Tenants who plagued their communities with all-night parties and abusive behaviour have been shut out of their homes by North Tyneside Council and Northumbria Police.
The council’s Community and Public Space Protection team linked up with Neighbourhood Officers from Northumbria Police to shut down two properties in the borough, including a house on Beal Road, Shiremoor, and a flat at Morgan House, North Shields.
Both properties were linked to a catalogue of complaints about antisocial behaviour and the police were regularly called out.
North Tyneside Council was successful in securing a Section 80 Closure Order against the properties after exhausting all efforts to persuade the tenants to clean up their act, including a partial closure of each property to keep visitors out.
Earlier this year, Stephanie Pringle, of Beal Road, was taken to court by the council and ordered to pay almost £700 after three breaches of a community protection order.
It followed complaints that her house was the scene of all-night parties which spiralled out of control, involving loud music, fights breaking out, and fire-setting in the back garden.
On Wednesday, a joint-operation was launched by council officers and Northumbria Police to board up the properties and change the locks.
Entry had to be forced at Beal Road and two people were found inside.
A 33-year-old man was arrested for breaching a court order and a 36-year-old woman was asked to leave the premises. The house is now completely closed in response to the concerns of local people.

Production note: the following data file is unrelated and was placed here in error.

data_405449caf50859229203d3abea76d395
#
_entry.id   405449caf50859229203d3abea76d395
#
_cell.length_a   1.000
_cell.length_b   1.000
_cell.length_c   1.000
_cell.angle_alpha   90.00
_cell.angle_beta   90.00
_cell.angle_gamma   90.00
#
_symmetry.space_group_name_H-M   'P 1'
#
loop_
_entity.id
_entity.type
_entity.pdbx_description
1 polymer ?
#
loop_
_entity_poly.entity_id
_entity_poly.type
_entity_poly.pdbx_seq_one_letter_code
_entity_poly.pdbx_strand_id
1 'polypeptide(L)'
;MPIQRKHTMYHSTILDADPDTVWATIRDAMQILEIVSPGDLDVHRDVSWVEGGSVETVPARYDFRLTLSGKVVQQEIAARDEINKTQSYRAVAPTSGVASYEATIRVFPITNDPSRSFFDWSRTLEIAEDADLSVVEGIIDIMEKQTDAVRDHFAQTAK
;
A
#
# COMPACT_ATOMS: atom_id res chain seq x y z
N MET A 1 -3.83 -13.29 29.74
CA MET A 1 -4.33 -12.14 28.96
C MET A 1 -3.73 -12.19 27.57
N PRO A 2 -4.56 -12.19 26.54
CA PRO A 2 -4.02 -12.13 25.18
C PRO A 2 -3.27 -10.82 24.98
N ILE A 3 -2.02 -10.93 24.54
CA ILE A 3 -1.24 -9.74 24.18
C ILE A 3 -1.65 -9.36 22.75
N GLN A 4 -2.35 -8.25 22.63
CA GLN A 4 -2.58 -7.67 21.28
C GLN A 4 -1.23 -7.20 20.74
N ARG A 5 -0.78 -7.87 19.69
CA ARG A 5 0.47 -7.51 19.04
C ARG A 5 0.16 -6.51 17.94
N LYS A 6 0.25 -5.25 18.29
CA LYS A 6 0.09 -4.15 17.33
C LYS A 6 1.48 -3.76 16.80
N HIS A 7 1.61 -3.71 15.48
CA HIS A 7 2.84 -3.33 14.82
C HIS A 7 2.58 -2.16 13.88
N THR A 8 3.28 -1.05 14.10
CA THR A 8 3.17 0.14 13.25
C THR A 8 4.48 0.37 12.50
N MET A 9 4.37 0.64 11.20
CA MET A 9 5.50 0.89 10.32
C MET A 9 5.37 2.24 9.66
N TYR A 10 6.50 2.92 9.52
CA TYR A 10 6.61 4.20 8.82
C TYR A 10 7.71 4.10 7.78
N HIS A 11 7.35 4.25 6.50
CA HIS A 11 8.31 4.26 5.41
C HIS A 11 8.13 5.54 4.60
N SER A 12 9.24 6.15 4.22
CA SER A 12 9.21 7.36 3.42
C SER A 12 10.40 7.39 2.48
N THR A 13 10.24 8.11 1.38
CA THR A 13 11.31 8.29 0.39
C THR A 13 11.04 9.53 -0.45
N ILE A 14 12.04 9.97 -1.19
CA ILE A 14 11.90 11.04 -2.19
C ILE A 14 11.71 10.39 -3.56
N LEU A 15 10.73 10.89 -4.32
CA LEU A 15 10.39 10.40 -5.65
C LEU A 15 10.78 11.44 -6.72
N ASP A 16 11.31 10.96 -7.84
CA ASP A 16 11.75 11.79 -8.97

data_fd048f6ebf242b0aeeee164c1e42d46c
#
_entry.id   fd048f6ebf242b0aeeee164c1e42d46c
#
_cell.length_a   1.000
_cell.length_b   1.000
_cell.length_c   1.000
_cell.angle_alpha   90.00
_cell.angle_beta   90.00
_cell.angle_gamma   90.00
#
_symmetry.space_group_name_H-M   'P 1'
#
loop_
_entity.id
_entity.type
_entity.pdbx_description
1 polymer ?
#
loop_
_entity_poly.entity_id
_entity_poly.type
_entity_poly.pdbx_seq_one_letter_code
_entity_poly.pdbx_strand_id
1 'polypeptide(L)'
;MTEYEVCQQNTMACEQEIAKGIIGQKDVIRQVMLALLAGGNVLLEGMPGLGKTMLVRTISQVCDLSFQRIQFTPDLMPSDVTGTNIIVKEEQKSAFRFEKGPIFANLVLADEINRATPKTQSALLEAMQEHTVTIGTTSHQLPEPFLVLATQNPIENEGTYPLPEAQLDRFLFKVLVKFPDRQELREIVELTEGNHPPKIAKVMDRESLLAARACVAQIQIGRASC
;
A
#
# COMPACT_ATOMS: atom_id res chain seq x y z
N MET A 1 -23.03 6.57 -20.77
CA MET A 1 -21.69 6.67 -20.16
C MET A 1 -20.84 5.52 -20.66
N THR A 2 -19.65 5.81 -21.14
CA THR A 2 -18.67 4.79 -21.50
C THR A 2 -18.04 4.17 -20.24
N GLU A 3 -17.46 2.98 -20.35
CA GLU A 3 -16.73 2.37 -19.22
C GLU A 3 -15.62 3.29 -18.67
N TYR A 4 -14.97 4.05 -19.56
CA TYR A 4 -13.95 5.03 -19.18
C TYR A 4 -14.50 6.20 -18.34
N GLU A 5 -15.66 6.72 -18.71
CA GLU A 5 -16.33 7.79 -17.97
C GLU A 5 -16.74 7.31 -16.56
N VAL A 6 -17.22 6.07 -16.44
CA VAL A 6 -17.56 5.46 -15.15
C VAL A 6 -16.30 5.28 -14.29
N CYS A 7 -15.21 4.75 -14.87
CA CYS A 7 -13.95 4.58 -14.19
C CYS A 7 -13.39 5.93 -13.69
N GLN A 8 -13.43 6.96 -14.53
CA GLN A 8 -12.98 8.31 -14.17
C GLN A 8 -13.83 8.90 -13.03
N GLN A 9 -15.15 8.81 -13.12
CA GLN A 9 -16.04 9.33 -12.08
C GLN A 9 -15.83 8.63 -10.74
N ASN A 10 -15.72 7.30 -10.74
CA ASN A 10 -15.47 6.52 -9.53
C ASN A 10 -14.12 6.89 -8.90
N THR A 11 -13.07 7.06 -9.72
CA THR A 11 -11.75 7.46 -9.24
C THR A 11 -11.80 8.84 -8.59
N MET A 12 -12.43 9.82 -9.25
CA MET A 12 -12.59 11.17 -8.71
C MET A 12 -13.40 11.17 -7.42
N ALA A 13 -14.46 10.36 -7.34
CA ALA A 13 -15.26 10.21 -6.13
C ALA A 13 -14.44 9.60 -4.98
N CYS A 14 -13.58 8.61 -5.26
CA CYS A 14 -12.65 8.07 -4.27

The three-month closure order, made under the Anti-Social Behaviour Crime and Policing Act 2014, is the first of its kind used by North Tyneside Council.
Richard Mitchell, community and public spaces protection manager at North Tyneside Council, said: “This is the first time North Tyneside Council has ever had to use full closure legislation in response to local people’s concerns about the behaviour of tenants, but due to community protection orders being repeatedly breached we have been left with no other choice.
“We don’t want to see anyone lose their home and in both cases we tried a partial closure first in an attempt to prevent disturbances from all-night parties, but it’s made no difference.
“Thankfully, North Tyneside remains one of the safest places in the country and we hope these closures will both act as a deterrent against this sort of behaviour in the future and reassure local people about the lengths we are prepared to go to, to restore the peace.”
Northumbria Police’s Neighbourhood Sergeant Guy Morgan, one of the officers helping issue the closure order, said: "We know anti-social behaviour is a significant issue for our local residents and communities and along with our partners we work hard to ensure we do everything we can to tackle this issue.
“The regular and ongoing partnership work we do with North Tyneside Council in the area has once again shown that we won't hesitate to use every tool and legislation we have to keep communities safe and effectively deal with this type of behaviour.
“Members of the public can report anti-social behaviour by calling 101, via the online reporting form or by emailing their local neighbourhood policing team- both of which can be found be visiting Northumbria Police’s website.”